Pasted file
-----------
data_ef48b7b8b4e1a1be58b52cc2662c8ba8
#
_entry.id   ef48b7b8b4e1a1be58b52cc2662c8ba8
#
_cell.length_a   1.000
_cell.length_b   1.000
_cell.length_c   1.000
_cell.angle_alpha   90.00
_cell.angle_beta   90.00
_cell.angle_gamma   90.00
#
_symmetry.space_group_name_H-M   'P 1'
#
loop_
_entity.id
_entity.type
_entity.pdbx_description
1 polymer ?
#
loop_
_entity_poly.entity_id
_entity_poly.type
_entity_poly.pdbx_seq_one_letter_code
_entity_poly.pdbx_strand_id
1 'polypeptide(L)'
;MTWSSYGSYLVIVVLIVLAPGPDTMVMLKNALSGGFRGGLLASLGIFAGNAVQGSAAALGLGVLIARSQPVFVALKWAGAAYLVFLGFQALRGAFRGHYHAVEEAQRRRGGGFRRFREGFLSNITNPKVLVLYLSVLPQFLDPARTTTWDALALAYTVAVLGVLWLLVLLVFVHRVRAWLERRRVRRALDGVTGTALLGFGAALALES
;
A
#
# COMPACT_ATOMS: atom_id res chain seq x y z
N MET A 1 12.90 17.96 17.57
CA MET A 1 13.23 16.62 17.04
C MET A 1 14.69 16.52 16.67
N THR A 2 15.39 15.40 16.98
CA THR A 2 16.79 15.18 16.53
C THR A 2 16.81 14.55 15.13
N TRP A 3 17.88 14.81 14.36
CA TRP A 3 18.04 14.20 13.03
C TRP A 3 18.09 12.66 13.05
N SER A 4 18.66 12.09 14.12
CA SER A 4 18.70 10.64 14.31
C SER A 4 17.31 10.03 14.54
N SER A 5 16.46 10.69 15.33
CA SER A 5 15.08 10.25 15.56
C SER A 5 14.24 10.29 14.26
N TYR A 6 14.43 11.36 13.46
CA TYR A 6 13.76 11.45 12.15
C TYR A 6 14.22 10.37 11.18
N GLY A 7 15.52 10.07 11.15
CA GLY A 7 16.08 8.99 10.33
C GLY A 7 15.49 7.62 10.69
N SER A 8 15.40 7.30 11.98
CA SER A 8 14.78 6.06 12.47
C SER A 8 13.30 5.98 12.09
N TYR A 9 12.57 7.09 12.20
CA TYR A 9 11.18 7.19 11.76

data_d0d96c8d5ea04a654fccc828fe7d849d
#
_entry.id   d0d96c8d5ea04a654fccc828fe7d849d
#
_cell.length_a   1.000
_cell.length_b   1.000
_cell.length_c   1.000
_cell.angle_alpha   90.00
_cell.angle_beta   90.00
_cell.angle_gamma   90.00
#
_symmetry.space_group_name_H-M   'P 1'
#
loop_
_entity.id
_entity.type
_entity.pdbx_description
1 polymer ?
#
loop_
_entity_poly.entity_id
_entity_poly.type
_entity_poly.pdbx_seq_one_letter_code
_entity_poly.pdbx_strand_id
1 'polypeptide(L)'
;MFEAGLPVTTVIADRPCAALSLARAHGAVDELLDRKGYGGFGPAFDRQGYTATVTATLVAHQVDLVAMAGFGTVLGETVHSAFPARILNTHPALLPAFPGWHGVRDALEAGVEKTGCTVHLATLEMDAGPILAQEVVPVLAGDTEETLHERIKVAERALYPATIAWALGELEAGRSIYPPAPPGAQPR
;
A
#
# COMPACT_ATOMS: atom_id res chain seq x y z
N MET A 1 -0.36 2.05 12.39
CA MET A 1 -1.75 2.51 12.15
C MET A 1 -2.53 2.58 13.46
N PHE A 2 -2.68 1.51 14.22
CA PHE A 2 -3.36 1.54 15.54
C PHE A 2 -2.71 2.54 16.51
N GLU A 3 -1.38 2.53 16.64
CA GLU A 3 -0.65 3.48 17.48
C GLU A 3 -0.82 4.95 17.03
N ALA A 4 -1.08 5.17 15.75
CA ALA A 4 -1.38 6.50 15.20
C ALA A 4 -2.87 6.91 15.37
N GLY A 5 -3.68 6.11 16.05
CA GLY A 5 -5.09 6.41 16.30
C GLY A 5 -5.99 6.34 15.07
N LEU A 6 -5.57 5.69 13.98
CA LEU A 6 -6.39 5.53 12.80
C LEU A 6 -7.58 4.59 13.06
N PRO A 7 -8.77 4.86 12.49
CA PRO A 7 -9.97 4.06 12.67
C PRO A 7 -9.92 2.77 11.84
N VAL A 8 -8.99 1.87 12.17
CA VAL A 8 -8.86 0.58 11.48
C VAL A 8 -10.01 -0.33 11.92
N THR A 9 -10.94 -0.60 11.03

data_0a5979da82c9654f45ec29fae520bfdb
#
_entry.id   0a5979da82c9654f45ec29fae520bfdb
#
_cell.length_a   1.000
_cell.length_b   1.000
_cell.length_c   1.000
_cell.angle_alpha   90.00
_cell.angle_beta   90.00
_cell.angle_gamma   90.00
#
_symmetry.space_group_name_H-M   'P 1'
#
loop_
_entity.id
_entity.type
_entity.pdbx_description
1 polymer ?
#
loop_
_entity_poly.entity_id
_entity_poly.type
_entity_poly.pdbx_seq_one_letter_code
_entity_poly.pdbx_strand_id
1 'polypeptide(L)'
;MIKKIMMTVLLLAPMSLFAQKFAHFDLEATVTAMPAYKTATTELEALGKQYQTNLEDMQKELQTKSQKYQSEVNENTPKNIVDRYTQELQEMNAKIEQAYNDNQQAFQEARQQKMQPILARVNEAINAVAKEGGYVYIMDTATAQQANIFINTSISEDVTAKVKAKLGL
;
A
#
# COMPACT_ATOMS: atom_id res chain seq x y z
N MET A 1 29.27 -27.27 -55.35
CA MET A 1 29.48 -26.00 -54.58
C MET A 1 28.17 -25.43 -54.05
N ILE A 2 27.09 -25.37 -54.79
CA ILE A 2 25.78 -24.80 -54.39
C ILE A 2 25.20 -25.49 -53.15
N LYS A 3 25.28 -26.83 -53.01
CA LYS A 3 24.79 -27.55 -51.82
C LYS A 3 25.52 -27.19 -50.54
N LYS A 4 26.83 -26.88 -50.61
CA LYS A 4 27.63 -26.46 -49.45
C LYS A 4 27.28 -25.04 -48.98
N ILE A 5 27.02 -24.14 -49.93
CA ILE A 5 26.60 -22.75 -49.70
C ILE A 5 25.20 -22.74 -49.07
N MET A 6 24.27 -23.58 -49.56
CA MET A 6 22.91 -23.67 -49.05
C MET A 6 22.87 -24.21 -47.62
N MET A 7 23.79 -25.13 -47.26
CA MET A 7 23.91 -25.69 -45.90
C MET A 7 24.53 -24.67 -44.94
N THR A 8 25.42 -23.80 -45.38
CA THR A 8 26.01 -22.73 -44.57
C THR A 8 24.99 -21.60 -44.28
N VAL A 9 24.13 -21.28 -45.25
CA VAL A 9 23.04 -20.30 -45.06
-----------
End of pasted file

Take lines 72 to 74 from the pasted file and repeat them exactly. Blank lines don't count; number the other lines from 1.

_entity.type
_entity.pdbx_description
1 polymer ?